Evaluating Different Plastics Using Differential Scanning Calorimetry (DSC) and Infrared Spectroscopy

PC/ABS plastics integrate the respective benefits of ABS and polycarbonate (PC). It is workable, shock resistant and heat resistant and is utilized for office machines and automotive interior components. Along with this, it is commonly used for electronic parts because it is an excellent insulation material.

With amorphous plastics like PC/ABS plastics, thermal characteristics, for example, the specific heat, thermal conductivity and linear expansion coefficient have an inflection point at the glass transition temperature.

It is critical when injection molding to evaluate the glass transition temperature as a reference to the solidification temperature.

Samples were initially molded with ABS plastic and PC plastic blend ratios ranging from 0% to 100% in intervals of 25%. To assess the relationship between the glass transition temperature and the sample blend, a differential scanning calorimeter was utilized to measure the glass transition temperature.

A Fourier transform infrared spectrophotometer was used to investigate the conformity between the composition ratio after molding and the conformity between the blend ratio prior to molding.

This article presents an example of the comparison and evaluation of samples with the use of these two instruments.

User Benefits

  • It is simple to quantify the glass transition temperature necessary to mold amorphous plastics using DSC
  • The PC blend ratio can be used to estimate the glass transition temperature
  • After molding PC/ABS plastic, the composition ratio can be validated 

Measurement Samples

Table 1 depicts the blend ratios of PC/ABS plastics utilized in the measurements, and Figure 1 includes photos of samples No. (1), (3) and (5).

Table 1. List of Measurement Samples. Source: Shimadzu Scientific Instruments

Sample No. PC/ABS Blend Ratio
(1) PC 100 %, ABS 0 %
(2) PC 75 %, ABS 25 %
(3) PC 50 %, ABS 50 %
(4) PC 25 %, ABS 75 %
(5) PC 0 %, ABS 100 %

 

Appearance of Samples.

Figure 1. Appearance of Samples. Image Credit: Shimadzu Scientific Instruments

Sampling and Measurement Conditions

As illustrated in Figure 2, the samples were finely cut up and deposited into an aluminum crimp cell. The DSC-60 Plus, pictured in Figure 3, was used to perform the measurements utilizing the measurement conditions outlined in Table 2.

Table 2. Measurement Conditions. Source: Shimadzu Scientific Instruments

. .
Differential Scanning Calorimeter: DSC-60 Plus
Electric Cooler: TAC-60i
Heating Rate: 20 °C/minute
Temperature Range: 0 to 200 °C
Sample Weight: 8 mg
Atmosphere: Nitrogen

 

Sampling.

Figure 2. Sampling. Image Credit: Shimadzu Scientific Instruments

DSC-60 Plus.

Figure 3. DSC-60 Plus. Image Credit: Shimadzu Scientific Instruments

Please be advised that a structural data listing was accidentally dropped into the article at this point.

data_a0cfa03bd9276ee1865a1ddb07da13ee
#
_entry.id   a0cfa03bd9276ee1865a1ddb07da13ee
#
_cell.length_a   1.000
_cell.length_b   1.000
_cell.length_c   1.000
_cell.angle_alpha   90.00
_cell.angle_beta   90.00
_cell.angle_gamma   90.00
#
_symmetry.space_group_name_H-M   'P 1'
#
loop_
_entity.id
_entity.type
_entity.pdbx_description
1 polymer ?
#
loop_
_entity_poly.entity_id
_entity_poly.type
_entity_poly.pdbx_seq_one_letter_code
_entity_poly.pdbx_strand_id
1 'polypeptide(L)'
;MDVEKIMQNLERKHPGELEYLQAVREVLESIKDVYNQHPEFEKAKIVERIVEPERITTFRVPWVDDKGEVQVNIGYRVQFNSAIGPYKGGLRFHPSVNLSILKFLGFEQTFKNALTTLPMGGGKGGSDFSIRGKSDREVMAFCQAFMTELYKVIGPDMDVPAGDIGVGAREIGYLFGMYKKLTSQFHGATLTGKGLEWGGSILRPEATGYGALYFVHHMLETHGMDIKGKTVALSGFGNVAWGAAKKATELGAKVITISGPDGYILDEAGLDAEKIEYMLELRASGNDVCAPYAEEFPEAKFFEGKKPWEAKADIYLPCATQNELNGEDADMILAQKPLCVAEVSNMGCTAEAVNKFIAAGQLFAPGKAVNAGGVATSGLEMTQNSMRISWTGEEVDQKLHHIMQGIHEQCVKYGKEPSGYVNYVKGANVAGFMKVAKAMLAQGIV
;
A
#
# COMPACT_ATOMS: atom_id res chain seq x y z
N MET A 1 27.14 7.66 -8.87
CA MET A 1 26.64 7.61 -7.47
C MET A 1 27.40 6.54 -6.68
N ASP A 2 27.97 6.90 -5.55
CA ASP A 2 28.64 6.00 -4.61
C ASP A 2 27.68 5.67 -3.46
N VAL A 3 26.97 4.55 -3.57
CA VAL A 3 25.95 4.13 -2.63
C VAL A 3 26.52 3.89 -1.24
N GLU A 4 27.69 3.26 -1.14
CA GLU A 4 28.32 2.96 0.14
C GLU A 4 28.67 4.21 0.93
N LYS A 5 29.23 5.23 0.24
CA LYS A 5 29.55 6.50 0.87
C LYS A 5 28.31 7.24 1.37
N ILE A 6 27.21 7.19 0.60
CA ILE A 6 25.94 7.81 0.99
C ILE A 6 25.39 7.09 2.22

Measurement Results for PC/ABS Plastics

Figure 4 demonstrates the measurement results from the DSC-60 Plus differential scanning calorimeter. With the PC/ABS plastic, Tg1, the glass transition temperature for ABS plastic, and Tg2, the glass transition temperature for PC plastic, were identified. Both Tg1 and Tg2 varied according to the blend ratio.

DSC Curves for Sample No. (1) to (5).

Figure 4. DSC Curves for Sample No. (1) to (5). Image Credit: Shimadzu Scientific Instruments

Figure 5 shows the connection between the glass transition temperature and the PC blend ratio. With respect to the blend ratio for both Tg1 and Tg2, the relationship was largely linear. From this data, the glass transition temperature for PC plastic could be predicted using the blend ratio.

Relationship between the PC Blend Ratio.

Figure 5. Relationship between the PC Blend Ratio. Image Credit: Shimadzu Scientific Instruments

It is considered that this will support the identification of the correct molding temperature, along with evaluating the inflection points for the specific heat and thermal expansion coefficient, which are thermal features of the molded products.

For injection molding, measurements were carried out utilizing the IRTracer™-100 to confirm the composition ratio after molding because the blend ratio of materials injected into the molding machine does not always match the composition ratio post-molding.

Figure 6 presents enlargements of the IR spectra in the vicinity of 1770 cm-1 for PC/ABS plastics.

Enlargements of the IR Spectra in the Vicinity of 1770 cm-1.

Figure 6. Enlargements of the IR Spectra in the Vicinity of 1770 cm-1. Image Credit: Shimadzu Scientific Instruments

It was found that the peak intensity increased as the PC blend ratio increased due to C=O stretching vibration in the vicinity of 1770 cm-1. It is known that the peak intensity correlates to the material’s PC blend ratio.

Figure 7 shows the relationship between the peak intensity and the PC blend ratio.

A linear graph was acquired, so it could be validated that for the different samples after molding, the ABS plastic and PC plastic were molded with the proper composition ratio at 25% intervals.

Relationship between the PC Blend Ratio and Peak Intensity.

Figure 7. Relationship between the PC Blend Ratio and Peak Intensity. Image Credit: Shimadzu Scientific Instruments

Conclusion

A Fourier transform infrared spectrophotometer and a differential scanning calorimeter was used to assess molded PC/ABS plastics with varying PC/ABS blend ratios.

The relationship between the glass transition temperature and PC blend ratio was evaluated, and the composition ratio after molding was established.

Acknowledgments

Produced from materials originally authored by A. Naganishi from Shimadzu Scientific Instruments Incorporated

This information has been sourced, reviewed and adapted from materials provided by Shimadzu Scientific Instruments.

For more information on this source, please visit Shimadzu Scientific Instruments.

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